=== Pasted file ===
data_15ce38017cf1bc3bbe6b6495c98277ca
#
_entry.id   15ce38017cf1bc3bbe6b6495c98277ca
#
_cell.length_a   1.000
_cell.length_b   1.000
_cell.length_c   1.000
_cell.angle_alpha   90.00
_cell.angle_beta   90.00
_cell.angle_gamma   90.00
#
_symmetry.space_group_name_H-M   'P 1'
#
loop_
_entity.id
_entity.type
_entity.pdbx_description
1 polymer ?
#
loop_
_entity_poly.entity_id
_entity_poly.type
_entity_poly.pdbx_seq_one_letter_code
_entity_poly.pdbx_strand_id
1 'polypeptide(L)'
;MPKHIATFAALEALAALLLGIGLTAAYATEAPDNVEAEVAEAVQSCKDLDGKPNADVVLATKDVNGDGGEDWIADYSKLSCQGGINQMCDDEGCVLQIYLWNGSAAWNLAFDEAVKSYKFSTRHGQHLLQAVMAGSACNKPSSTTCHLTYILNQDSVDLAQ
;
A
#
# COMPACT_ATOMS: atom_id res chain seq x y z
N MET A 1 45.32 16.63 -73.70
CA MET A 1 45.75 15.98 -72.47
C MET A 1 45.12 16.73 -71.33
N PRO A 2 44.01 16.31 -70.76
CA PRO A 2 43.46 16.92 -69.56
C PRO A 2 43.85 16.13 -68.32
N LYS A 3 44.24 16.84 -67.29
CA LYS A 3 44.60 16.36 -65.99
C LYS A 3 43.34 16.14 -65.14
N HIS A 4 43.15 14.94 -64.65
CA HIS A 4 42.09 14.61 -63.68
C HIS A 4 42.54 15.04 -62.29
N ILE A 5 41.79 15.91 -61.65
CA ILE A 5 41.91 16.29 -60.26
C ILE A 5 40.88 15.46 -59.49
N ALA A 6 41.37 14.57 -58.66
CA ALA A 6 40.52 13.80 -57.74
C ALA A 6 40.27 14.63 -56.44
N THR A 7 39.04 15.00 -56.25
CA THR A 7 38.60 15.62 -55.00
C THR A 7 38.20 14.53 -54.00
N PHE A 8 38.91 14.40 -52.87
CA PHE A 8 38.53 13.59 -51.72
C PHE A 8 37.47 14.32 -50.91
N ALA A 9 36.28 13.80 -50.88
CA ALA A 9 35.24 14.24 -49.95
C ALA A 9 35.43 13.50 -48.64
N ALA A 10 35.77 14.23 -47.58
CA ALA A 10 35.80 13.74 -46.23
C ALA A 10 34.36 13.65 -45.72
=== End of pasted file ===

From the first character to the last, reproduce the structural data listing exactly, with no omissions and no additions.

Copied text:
data_15ce38017cf1bc3bbe6b6495c98277ca
#
_entry.id   15ce38017cf1bc3bbe6b6495c98277ca
#
_cell.length_a   1.000
_cell.length_b   1.000
_cell.length_c   1.000
_cell.angle_alpha   90.00
_cell.angle_beta   90.00
_cell.angle_gamma   90.00
#
_symmetry.space_group_name_H-M   'P 1'
#
loop_
_entity.id
_entity.type
_entity.pdbx_description
1 polymer ?
#
loop_
_entity_poly.entity_id
_entity_poly.type
_entity_poly.pdbx_seq_one_letter_code
_entity_poly.pdbx_strand_id
1 'polypeptide(L)'
;MPKHIATFAALEALAALLLGIGLTAAYATEAPDNVEAEVAEAVQSCKDLDGKPNADVVLATKDVNGDGGEDWIADYSKLSCQGGINQMCDDEGCVLQIYLWNGSAAWNLAFDEAVKSYKFSTRHGQHLLQAVMAGSACNKPSSTTCHLTYILNQDSVDLAQ
;
A
#
# COMPACT_ATOMS: atom_id res chain seq x y z
N MET A 1 45.32 16.63 -73.70
CA MET A 1 45.75 15.98 -72.47
C MET A 1 45.12 16.73 -71.33
N PRO A 2 44.01 16.31 -70.76
CA PRO A 2 43.46 16.92 -69.56
C PRO A 2 43.85 16.13 -68.32
N LYS A 3 44.24 16.84 -67.29
CA LYS A 3 44.60 16.36 -65.99
C LYS A 3 43.34 16.14 -65.14
N HIS A 4 43.15 14.94 -64.65
CA HIS A 4 42.09 14.61 -63.68
C HIS A 4 42.54 15.04 -62.29
N ILE A 5 41.79 15.91 -61.65
CA ILE A 5 41.91 16.29 -60.26
C ILE A 5 40.88 15.46 -59.49
N ALA A 6 41.37 14.57 -58.66
CA ALA A 6 40.52 13.80 -57.74
C ALA A 6 40.27 14.63 -56.44
N THR A 7 39.04 15.00 -56.25
CA THR A 7 38.60 15.62 -55.00
C THR A 7 38.20 14.53 -54.00
N PHE A 8 38.91 14.40 -52.87
CA PHE A 8 38.53 13.59 -51.72
C PHE A 8 37.47 14.32 -50.91
N ALA A 9 36.28 13.80 -50.88
CA ALA A 9 35.24 14.24 -49.95
C ALA A 9 35.43 13.50 -48.64
N ALA A 10 35.77 14.23 -47.58
CA ALA A 10 35.80 13.74 -46.23
C ALA A 10 34.36 13.65 -45.72